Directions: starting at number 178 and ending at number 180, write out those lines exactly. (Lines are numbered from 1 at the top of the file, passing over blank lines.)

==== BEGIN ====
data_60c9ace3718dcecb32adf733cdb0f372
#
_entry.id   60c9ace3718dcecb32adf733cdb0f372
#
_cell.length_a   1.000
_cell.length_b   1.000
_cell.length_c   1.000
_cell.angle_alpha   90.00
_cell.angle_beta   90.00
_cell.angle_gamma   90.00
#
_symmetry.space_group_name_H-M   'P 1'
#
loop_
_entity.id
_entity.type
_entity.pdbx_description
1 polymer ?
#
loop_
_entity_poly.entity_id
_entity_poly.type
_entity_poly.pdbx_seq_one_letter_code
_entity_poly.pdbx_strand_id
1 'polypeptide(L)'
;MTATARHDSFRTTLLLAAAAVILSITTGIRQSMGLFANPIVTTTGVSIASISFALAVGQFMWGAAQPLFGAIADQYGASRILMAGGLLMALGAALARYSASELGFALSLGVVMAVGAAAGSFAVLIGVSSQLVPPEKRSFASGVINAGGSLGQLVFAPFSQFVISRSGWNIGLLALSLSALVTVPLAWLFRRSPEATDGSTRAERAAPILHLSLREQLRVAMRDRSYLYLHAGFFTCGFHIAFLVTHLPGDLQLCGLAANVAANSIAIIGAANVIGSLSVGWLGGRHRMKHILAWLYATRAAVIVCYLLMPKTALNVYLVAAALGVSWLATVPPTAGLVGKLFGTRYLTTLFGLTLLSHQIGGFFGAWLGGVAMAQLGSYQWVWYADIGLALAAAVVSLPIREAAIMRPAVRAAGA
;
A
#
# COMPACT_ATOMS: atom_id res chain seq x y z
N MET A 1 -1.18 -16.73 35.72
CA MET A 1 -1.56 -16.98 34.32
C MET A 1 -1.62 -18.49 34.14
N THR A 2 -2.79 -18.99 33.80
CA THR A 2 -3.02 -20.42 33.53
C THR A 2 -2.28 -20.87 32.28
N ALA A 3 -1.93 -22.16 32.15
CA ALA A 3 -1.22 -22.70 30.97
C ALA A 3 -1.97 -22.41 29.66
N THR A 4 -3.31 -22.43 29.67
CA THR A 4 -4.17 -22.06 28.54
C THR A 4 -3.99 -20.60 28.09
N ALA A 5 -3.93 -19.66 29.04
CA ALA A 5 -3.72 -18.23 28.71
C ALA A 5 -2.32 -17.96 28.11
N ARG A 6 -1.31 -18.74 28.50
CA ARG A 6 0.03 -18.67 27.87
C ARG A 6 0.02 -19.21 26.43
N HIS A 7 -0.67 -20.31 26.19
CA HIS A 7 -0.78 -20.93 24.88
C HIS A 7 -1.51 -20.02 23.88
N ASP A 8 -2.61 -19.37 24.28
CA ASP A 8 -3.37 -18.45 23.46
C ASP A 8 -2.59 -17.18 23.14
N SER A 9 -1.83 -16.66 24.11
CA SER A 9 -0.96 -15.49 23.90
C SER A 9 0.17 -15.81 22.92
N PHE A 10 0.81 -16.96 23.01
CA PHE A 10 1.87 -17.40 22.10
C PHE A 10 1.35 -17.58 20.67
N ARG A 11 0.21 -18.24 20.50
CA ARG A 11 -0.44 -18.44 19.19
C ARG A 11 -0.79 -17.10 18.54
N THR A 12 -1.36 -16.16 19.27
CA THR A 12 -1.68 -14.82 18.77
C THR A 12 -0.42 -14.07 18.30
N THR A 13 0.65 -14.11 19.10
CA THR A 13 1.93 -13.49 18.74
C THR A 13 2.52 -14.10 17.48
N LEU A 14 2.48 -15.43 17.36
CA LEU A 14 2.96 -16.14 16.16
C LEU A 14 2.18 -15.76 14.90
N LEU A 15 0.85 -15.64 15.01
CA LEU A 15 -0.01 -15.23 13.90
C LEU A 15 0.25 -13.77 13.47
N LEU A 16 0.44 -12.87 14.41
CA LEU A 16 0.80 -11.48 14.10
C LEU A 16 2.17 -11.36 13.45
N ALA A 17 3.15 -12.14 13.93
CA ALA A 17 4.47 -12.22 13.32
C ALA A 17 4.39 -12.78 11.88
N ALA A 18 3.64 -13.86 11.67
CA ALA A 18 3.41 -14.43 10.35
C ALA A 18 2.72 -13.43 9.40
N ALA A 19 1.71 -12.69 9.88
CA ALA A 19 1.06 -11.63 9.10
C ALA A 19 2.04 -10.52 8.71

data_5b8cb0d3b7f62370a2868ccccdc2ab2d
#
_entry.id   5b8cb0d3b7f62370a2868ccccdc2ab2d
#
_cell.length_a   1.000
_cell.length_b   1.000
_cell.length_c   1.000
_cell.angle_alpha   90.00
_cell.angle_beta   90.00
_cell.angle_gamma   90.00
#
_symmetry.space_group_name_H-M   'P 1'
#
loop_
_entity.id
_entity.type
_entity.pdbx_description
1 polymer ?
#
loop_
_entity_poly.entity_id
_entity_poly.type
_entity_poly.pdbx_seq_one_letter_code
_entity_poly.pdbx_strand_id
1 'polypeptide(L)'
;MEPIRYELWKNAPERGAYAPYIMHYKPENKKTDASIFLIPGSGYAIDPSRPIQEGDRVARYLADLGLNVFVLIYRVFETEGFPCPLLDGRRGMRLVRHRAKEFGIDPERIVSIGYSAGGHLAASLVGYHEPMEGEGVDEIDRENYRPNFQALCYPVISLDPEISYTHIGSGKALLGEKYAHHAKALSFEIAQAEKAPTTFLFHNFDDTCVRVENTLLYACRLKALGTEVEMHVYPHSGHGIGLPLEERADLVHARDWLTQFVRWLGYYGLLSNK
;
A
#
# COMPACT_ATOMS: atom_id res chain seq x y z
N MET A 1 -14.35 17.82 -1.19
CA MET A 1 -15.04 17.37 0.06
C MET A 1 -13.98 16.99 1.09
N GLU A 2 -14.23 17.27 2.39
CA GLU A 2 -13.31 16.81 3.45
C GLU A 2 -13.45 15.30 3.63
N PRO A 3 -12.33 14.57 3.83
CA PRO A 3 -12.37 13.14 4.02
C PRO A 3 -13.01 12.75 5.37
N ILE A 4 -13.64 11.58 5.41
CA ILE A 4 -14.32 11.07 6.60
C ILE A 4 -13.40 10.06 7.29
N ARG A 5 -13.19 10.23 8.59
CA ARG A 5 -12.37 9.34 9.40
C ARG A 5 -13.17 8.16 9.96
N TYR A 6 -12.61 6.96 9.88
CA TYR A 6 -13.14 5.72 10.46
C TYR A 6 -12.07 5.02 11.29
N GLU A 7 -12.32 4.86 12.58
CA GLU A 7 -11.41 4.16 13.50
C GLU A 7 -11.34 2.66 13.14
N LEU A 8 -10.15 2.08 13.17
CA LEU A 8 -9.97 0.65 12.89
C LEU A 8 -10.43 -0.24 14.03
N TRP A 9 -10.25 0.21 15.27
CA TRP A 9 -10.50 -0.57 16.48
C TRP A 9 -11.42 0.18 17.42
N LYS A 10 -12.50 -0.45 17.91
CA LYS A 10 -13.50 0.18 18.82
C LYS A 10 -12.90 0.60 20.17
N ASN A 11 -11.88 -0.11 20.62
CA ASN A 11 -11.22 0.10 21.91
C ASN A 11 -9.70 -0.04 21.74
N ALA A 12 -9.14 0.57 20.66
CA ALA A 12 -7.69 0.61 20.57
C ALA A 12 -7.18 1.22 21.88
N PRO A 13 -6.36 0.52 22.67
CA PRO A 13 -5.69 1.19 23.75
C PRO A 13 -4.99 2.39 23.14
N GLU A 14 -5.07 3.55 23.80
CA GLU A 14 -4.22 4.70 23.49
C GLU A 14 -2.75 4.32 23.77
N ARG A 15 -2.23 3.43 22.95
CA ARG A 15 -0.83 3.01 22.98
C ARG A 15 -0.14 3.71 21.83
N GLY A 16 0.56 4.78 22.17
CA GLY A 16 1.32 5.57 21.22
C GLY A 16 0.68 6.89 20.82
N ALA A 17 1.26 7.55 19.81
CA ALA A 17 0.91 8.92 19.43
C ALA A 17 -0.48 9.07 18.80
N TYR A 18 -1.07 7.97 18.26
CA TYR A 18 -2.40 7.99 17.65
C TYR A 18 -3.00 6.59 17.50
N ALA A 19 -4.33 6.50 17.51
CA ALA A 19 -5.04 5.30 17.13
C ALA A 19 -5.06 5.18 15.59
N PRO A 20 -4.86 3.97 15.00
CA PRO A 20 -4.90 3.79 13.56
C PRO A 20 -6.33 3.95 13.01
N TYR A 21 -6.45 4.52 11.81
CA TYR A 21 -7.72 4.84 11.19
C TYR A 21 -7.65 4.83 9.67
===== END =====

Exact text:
N TYR A 21 -6.45 4.52 11.81
CA TYR A 21 -7.72 4.84 11.19
C TYR A 21 -7.65 4.83 9.67